Five More Commonly Ripped-Off Magic Tricks

In our first article, Commonly Ripped-Off Magic Tricks we talked about bootlegged and outright rip-offed items. The post was so popular I thought we should list some other commonly ripped-off items.

Here are four more items we distribute that have been stolen more than any others in our inventory. I have included links so that you can be sure to stock authorized copies for your customers.

11-1793pLightning by Magic Smith

Chris Smith, owner of Magic Smith, revolutionized light bulb magic with Lightning. It wasn’t long before illegal copies hit the market. At one point Chris told me that he was getting dozens of broken knock-offs from China every week. Now, magicians who want to do this amazing demonstration of mind over matter can get Lightning at the same price as the knock-offs! Get authorized copies of genuine Lightning by Magic Smith at the new low price.

Zip Tie Escape! by PoorBoyziptieescape-full__45304_zoom

As the name implies, the idea behind the PoorBoy line is to make great cost effective items that don’t put a big dent in your wallet. But this has not stopped China knock-offs from hitting the streets with copies of Aaron Smith’s instructions! Aaron has been praised all over the internet for this genius escape from plastic shackles. Have members of your audience tie you up tight in seven heavy duty zip ties and escape on command! Get copies of original Zip Tie Escape!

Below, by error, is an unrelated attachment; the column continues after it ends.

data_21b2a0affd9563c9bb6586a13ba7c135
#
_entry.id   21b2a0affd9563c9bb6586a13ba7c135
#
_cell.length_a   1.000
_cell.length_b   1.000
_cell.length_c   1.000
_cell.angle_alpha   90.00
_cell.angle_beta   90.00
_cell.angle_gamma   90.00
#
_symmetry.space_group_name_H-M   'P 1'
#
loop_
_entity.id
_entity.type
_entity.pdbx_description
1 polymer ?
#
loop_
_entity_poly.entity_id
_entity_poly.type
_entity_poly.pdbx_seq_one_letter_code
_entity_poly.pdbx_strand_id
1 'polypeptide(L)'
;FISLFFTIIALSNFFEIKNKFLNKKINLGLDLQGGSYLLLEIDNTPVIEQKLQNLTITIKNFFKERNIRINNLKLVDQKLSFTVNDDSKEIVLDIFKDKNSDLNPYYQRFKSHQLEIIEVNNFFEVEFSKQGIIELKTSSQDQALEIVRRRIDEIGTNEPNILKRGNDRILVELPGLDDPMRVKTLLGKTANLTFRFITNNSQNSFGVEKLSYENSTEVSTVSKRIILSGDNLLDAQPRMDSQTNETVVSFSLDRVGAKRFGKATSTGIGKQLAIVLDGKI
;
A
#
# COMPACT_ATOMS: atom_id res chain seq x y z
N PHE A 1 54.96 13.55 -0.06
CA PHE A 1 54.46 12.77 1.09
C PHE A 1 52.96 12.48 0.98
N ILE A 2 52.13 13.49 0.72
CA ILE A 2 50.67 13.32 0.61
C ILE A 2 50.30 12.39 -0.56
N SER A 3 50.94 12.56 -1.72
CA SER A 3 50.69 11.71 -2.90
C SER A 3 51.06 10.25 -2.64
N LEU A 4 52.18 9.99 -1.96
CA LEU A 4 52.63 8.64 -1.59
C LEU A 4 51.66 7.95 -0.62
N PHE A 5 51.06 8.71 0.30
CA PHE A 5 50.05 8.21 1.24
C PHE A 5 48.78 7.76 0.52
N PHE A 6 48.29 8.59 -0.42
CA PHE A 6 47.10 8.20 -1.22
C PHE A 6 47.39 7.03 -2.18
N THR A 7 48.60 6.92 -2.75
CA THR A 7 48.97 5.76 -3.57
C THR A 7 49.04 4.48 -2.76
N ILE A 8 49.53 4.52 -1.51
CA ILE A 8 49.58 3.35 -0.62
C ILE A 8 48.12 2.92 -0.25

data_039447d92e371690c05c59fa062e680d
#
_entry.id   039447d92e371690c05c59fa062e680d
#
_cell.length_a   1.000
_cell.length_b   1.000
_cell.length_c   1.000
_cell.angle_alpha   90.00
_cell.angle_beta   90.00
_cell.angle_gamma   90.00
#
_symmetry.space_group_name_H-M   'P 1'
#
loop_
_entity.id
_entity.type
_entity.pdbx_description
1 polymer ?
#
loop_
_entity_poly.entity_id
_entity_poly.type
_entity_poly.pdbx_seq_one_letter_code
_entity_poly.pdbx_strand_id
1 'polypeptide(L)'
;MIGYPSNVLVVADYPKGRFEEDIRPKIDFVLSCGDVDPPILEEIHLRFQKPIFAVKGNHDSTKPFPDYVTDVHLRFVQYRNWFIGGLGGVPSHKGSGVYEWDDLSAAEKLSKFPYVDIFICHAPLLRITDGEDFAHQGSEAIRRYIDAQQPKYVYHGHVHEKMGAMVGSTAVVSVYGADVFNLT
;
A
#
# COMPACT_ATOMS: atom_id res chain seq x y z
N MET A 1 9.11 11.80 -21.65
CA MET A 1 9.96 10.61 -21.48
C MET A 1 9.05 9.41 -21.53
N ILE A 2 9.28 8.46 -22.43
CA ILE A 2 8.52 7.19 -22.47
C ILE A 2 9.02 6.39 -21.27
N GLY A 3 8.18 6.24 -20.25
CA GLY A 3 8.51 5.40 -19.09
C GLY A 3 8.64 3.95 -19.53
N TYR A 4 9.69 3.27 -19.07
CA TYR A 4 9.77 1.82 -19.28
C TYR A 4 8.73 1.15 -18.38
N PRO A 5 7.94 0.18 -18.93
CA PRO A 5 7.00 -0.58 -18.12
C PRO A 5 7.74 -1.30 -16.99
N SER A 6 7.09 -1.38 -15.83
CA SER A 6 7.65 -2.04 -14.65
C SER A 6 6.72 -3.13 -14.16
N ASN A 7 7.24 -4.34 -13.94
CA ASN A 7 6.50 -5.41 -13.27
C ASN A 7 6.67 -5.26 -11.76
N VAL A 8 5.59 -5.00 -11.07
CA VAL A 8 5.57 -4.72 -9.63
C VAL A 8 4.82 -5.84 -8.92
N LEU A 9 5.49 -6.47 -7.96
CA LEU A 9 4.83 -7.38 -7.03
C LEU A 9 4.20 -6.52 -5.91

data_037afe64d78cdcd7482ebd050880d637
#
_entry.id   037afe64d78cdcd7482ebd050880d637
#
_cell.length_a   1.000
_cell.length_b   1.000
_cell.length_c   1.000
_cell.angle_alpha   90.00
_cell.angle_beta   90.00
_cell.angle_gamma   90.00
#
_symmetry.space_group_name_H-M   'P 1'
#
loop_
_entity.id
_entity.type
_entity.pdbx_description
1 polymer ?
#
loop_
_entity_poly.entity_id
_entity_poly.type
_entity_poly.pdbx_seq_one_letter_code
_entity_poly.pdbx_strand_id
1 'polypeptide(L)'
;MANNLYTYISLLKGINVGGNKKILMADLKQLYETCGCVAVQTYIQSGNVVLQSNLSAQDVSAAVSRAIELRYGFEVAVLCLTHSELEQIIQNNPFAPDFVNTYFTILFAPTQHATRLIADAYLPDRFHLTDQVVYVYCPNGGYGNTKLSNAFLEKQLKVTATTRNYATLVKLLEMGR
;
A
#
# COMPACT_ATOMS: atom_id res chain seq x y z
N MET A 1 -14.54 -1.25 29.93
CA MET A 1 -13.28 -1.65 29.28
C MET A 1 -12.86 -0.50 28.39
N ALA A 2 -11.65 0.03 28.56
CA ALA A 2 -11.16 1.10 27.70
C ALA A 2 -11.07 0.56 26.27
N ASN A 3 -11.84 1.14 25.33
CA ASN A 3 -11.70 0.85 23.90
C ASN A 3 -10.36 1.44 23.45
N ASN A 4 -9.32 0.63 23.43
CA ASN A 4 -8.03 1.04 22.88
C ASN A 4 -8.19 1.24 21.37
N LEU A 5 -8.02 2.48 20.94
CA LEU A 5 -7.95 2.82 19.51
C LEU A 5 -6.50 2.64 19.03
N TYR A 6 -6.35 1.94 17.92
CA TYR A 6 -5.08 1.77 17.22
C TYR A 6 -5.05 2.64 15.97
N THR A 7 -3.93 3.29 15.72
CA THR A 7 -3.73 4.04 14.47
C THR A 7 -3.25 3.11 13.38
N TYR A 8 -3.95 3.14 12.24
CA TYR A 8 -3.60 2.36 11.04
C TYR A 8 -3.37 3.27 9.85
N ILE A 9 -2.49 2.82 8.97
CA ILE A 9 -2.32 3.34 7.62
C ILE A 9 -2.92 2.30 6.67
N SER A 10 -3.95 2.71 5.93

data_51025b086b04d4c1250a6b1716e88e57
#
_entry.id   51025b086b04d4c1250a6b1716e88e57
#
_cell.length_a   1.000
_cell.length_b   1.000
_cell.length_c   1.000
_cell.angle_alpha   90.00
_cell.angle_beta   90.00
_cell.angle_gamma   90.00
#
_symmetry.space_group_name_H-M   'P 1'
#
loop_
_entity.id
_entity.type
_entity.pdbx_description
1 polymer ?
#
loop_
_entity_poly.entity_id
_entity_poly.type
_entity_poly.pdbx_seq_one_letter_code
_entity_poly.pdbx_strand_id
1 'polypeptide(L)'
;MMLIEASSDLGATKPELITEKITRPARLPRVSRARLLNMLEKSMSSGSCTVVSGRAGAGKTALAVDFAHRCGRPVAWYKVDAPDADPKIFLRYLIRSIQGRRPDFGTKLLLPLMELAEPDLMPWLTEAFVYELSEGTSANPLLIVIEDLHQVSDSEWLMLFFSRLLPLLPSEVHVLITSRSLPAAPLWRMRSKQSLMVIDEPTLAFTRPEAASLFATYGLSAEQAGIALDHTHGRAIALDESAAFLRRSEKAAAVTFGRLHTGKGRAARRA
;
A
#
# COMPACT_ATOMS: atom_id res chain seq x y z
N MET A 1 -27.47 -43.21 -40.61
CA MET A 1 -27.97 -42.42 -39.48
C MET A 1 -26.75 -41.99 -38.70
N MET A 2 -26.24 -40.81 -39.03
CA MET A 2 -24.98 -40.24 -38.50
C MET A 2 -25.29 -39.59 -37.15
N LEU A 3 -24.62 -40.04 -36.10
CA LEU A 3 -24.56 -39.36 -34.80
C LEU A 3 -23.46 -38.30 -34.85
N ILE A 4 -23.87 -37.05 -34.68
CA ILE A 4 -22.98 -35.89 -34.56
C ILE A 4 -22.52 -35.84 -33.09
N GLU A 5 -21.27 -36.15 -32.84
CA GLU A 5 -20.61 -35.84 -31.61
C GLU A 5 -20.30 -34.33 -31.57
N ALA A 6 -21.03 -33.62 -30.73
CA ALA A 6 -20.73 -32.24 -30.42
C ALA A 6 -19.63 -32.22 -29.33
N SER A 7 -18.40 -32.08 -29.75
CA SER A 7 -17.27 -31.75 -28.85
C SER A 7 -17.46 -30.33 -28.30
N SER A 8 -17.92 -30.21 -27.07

impcard__13544_zoomImpossible Card in Bottle by Gerald Kirchner

Talk about big in Japan! This was such a big hit, almost every novelty and magic shop in Japan made their own version. With all the unauthorized copies of Impossible Card in Bottle, it is hard to believe the idea ever had an inventor in the first place. The genuine trick and prop was a signature of so many magicians—some of whom are big names in the industry—that Card in Bottle became associated with each of them in its own way, providing a mythical license to thieves. Here is the original by Gerald Kirchner.

Show_OFF_1_2_Brian_Tudor__57439_zoomSHOW OFF 1 & 2 DVD by Brian Tudor

Brian’s DVDs are HUGE! This combo may be among magic’s largest selling DVD of all time! And if you have downloaded this project from the internet, it was probably stolen. This title has never been offered as a download. This includes the original volume #1 or #2.